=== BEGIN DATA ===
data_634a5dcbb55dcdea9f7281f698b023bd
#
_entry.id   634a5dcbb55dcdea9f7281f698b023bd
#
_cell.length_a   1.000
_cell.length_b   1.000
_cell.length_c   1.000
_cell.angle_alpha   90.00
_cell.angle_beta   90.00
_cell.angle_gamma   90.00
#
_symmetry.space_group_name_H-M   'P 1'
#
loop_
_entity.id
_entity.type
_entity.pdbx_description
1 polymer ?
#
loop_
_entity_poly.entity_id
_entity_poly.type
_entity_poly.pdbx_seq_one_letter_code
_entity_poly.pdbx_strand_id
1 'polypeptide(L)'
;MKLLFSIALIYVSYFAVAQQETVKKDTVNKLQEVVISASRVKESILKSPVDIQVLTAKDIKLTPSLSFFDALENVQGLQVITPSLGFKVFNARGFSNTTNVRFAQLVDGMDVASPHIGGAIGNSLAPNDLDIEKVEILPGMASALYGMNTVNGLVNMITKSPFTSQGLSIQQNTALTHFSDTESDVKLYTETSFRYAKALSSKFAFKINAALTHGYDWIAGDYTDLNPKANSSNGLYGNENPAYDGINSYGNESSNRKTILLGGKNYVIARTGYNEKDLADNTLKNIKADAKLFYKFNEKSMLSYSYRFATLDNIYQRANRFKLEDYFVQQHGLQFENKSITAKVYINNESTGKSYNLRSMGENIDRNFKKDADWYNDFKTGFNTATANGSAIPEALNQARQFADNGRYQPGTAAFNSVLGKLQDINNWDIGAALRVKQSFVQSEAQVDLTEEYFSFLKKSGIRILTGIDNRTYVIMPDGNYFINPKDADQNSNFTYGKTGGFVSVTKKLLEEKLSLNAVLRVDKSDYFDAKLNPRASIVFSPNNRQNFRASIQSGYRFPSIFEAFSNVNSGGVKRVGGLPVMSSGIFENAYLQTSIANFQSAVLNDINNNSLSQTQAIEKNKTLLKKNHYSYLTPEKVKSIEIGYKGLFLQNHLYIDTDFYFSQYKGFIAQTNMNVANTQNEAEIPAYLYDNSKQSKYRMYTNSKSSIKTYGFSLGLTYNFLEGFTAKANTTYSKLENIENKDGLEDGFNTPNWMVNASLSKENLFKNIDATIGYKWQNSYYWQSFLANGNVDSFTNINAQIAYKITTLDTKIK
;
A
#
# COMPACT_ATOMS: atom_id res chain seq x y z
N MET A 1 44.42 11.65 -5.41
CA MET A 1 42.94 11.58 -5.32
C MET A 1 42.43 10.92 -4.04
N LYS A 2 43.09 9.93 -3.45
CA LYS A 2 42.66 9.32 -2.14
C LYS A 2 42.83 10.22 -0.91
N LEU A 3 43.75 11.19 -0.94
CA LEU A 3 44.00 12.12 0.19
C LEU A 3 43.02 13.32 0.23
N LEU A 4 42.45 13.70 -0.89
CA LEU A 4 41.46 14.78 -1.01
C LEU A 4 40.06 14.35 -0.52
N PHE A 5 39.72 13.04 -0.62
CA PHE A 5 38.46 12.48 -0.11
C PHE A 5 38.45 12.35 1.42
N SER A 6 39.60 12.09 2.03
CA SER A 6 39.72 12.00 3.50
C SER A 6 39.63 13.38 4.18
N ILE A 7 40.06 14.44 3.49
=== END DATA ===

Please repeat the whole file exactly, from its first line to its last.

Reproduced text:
data_634a5dcbb55dcdea9f7281f698b023bd
#
_entry.id   634a5dcbb55dcdea9f7281f698b023bd
#
_cell.length_a   1.000
_cell.length_b   1.000
_cell.length_c   1.000
_cell.angle_alpha   90.00
_cell.angle_beta   90.00
_cell.angle_gamma   90.00
#
_symmetry.space_group_name_H-M   'P 1'
#
loop_
_entity.id
_entity.type
_entity.pdbx_description
1 polymer ?
#
loop_
_entity_poly.entity_id
_entity_poly.type
_entity_poly.pdbx_seq_one_letter_code
_entity_poly.pdbx_strand_id
1 'polypeptide(L)'
;MKLLFSIALIYVSYFAVAQQETVKKDTVNKLQEVVISASRVKESILKSPVDIQVLTAKDIKLTPSLSFFDALENVQGLQVITPSLGFKVFNARGFSNTTNVRFAQLVDGMDVASPHIGGAIGNSLAPNDLDIEKVEILPGMASALYGMNTVNGLVNMITKSPFTSQGLSIQQNTALTHFSDTESDVKLYTETSFRYAKALSSKFAFKINAALTHGYDWIAGDYTDLNPKANSSNGLYGNENPAYDGINSYGNESSNRKTILLGGKNYVIARTGYNEKDLADNTLKNIKADAKLFYKFNEKSMLSYSYRFATLDNIYQRANRFKLEDYFVQQHGLQFENKSITAKVYINNESTGKSYNLRSMGENIDRNFKKDADWYNDFKTGFNTATANGSAIPEALNQARQFADNGRYQPGTAAFNSVLGKLQDINNWDIGAALRVKQSFVQSEAQVDLTEEYFSFLKKSGIRILTGIDNRTYVIMPDGNYFINPKDADQNSNFTYGKTGGFVSVTKKLLEEKLSLNAVLRVDKSDYFDAKLNPRASIVFSPNNRQNFRASIQSGYRFPSIFEAFSNVNSGGVKRVGGLPVMSSGIFENAYLQTSIANFQSAVLNDINNNSLSQTQAIEKNKTLLKKNHYSYLTPEKVKSIEIGYKGLFLQNHLYIDTDFYFSQYKGFIAQTNMNVANTQNEAEIPAYLYDNSKQSKYRMYTNSKSSIKTYGFSLGLTYNFLEGFTAKANTTYSKLENIENKDGLEDGFNTPNWMVNASLSKENLFKNIDATIGYKWQNSYYWQSFLANGNVDSFTNINAQIAYKITTLDTKIK
;
A
#
# COMPACT_ATOMS: atom_id res chain seq x y z
N MET A 1 44.42 11.65 -5.41
CA MET A 1 42.94 11.58 -5.32
C MET A 1 42.43 10.92 -4.04
N LYS A 2 43.09 9.93 -3.45
CA LYS A 2 42.66 9.32 -2.14
C LYS A 2 42.83 10.22 -0.91
N LEU A 3 43.75 11.19 -0.94
CA LEU A 3 44.00 12.12 0.19
C LEU A 3 43.02 13.32 0.23
N LEU A 4 42.45 13.70 -0.89
CA LEU A 4 41.46 14.78 -1.01
C LEU A 4 40.06 14.35 -0.52
N PHE A 5 39.72 13.04 -0.62
CA PHE A 5 38.46 12.48 -0.11
C PHE A 5 38.45 12.35 1.42
N SER A 6 39.60 12.09 2.03
CA SER A 6 39.72 12.00 3.50
C SER A 6 39.63 13.38 4.18
N ILE A 7 40.06 14.44 3.49